Adhesions

Adhesions

An adhesion is excess scar tissue that has developed within the body. Most commonly in the area of the abdomen or pelvis. Lysis is the process of cutting away the adhesion. When there is an adhesion, two organs may form an abnormal attachment which can affect the functioning of one or both organs involved and may also cause pain. Surgery to repair adhesions was formerly a rare procedure, but with the development of minimally invasive laparoscopic techniques, the lysis of adhesions has become more common.

Causes of Adhesions

Adhesions may develop for a variety of reasons. Most frequently, they are the result of surgery or inflammation. Specific causes may include the following:

  • Endometriosis
  • Diverticulitis
  • Appendicitis
  • Radiation treatment for cancer
  • Gynecological infections

Symptoms of Adhesions

The most common symptom of adhesions is chronic pain at the site. Symptoms may vary depending on the location of the adhesion, for example, a vaginal adhesion may cause pain during sexual intercourse and pericardial adhesion may result in chest pain. Intestinal adhesion may cause one or more of the following symptoms:

  • Bloating
  • Constipation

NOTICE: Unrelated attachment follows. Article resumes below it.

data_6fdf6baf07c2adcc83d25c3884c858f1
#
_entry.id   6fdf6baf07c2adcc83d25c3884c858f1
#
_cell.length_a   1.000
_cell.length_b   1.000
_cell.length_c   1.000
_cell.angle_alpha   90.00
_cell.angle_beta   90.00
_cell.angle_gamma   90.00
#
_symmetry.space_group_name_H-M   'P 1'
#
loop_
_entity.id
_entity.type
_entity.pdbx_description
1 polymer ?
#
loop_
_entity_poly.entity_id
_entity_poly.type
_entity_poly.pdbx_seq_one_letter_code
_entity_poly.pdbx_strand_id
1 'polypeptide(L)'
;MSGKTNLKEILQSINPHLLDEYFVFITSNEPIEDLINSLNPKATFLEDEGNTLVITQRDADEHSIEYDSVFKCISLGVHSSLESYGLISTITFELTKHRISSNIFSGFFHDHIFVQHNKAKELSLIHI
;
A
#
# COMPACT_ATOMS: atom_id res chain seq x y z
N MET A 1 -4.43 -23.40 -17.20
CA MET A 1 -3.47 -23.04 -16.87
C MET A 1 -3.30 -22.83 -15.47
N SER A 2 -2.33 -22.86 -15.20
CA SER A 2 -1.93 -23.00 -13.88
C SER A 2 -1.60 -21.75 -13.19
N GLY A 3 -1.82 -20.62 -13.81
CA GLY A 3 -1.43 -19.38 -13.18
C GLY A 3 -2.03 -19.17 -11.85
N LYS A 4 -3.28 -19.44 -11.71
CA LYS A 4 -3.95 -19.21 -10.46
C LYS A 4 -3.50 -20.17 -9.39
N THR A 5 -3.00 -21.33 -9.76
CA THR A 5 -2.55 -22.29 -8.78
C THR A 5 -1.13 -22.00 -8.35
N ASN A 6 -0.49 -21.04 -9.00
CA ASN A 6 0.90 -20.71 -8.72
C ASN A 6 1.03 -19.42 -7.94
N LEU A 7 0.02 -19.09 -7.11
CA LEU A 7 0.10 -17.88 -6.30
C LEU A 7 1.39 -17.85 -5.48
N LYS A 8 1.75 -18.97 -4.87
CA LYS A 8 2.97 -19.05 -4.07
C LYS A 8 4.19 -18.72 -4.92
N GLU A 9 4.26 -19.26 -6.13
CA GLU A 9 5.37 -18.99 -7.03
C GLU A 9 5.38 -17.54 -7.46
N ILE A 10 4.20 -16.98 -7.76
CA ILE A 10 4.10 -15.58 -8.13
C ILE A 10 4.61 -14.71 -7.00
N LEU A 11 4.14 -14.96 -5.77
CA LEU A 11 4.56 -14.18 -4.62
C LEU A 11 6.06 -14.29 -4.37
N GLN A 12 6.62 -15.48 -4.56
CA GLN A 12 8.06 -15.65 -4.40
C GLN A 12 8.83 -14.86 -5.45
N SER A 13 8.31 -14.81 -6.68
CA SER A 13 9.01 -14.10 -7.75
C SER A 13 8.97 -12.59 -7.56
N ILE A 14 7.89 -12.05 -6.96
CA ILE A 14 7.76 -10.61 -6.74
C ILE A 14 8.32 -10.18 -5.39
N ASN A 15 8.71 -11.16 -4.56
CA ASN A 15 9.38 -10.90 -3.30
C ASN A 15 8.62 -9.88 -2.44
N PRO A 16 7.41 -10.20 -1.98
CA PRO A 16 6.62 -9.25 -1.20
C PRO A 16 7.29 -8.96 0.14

• Severe abdominal pain
  • Loud bowel sounds
  • Inability to pass gas
  • Vomiting

In more severe cases, adhesion may cause bowel obstruction or infertility.

Diagnosis of Adhesions

Most adhesions are discovered during exploratory surgery since diagnostic imaging tests, such as X-rays or ultrasound are unable to detect them. If, however an adhesion has resulted in an intestinal blockage, the blockage may be visualized in abdominal X-rays, CT scans and lower GI studies also called barium contrast studies.

Treatment of Adhesions

The lysis of adhesions is an operative procedure involved in  separating the connected organs. This surgery is usually done laparoscopically through small incisions, using small instruments. This minimally invasive procedure is performed to reduce the patient’s symptoms and to free the involved organs so that they can return to their normal function. Any further adhesion surgery increases the chance of an adhesion recurring. Depending on the location in the body that the procedure is taking place, it may be possible for the surgeon to place a barrier at the site to reduce the chance of reoccurrence.

Complications of Lysis of Adhesions

While complications from this procedure are rare, there are always risks involved with any surgical procedure. As noted, the primary risks of surgery is the recurrence of an adhesion. Risks of any surgical procedure may include:

  • Excessive bleeding
  • Blood clots
  • Adverse reactions to anesthesia or medications
  • Post-surgical infection
  • Damage to adjacent organs
  • Breathing problems
  • Hernia at the incision site

Recovery from Lysis of Adhesions

Recovery from the lysis of adhesions is usually uneventful, particularly if the procedure has been done laparoscopically. The laparoscopic surgery is generally performed as an outpatient procedure and the patient should be mostly recovered after a few days. Pain medicine will be prescribed by the physician in the immediate aftermath of the surgery and the incision should be kept clean and dry. Patients are usually advised to refrain from drinking carbonated beverages for a few days and to avoid heavy lifting for several weeks.